As part of this initiative, she also works with a number of vulnerable families with children ranging from newborn to teenagers and uses Forest School to help get them involved in and interested in learning and help them bond and work together as a family.  As a result of this programme the children are doing better in school and aren’t getting into trouble so much, some of the parents have started reading, singing and doing things with their children for the first time, and some have had the confidence to get a job for the first time.

She spends the rest of her time setting up similar programmes in other schools, as a consultant, running the full range of Archimedes training courses and running children’s Forest School activities in the school holidays, funded by the local council and Beaumont Park.

She is now in such demand that she is in the process of setting up a social enterprise company so that she can apply for funding herself and expand her activities.  She has recently put together a number of teams of Archimedes-trained people who will work with her on a self-employed basis in order to facilitate this and take the Forest School message to a wider audience.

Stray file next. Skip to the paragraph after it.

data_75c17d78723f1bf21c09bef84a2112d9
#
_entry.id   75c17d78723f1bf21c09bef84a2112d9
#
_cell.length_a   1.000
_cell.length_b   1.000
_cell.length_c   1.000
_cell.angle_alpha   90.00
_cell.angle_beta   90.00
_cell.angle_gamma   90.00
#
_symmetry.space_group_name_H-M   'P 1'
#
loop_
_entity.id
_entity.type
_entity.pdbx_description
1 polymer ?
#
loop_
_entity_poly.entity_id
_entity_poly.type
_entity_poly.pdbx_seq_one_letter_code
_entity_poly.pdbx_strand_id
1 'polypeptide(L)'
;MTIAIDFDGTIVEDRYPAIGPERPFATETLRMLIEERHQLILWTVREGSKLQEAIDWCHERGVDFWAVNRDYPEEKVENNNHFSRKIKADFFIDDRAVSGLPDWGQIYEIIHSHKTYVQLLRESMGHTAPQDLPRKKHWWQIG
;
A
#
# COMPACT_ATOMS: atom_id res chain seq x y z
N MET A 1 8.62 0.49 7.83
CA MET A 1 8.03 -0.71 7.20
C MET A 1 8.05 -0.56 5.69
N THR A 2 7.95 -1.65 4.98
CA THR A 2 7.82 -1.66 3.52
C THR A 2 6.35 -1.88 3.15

In summary, then, Jo and Nature’s Footprints Forest School are making a difference to both individual lives and her community as a whole.  Her work allows children from a variety of economic and cultural backgrounds, with very different needs and abilities to mix, learn and have fun together.  She is giving people opportunities that they wouldn’t normally have with great results.

For further information about Nature’s Footprints and Forest School Training and Workshops, Forest School for Schools, or Holiday and Weekend Forest School Sessions, please contact jo@naturesfootprints.co.uk, 07843 673011.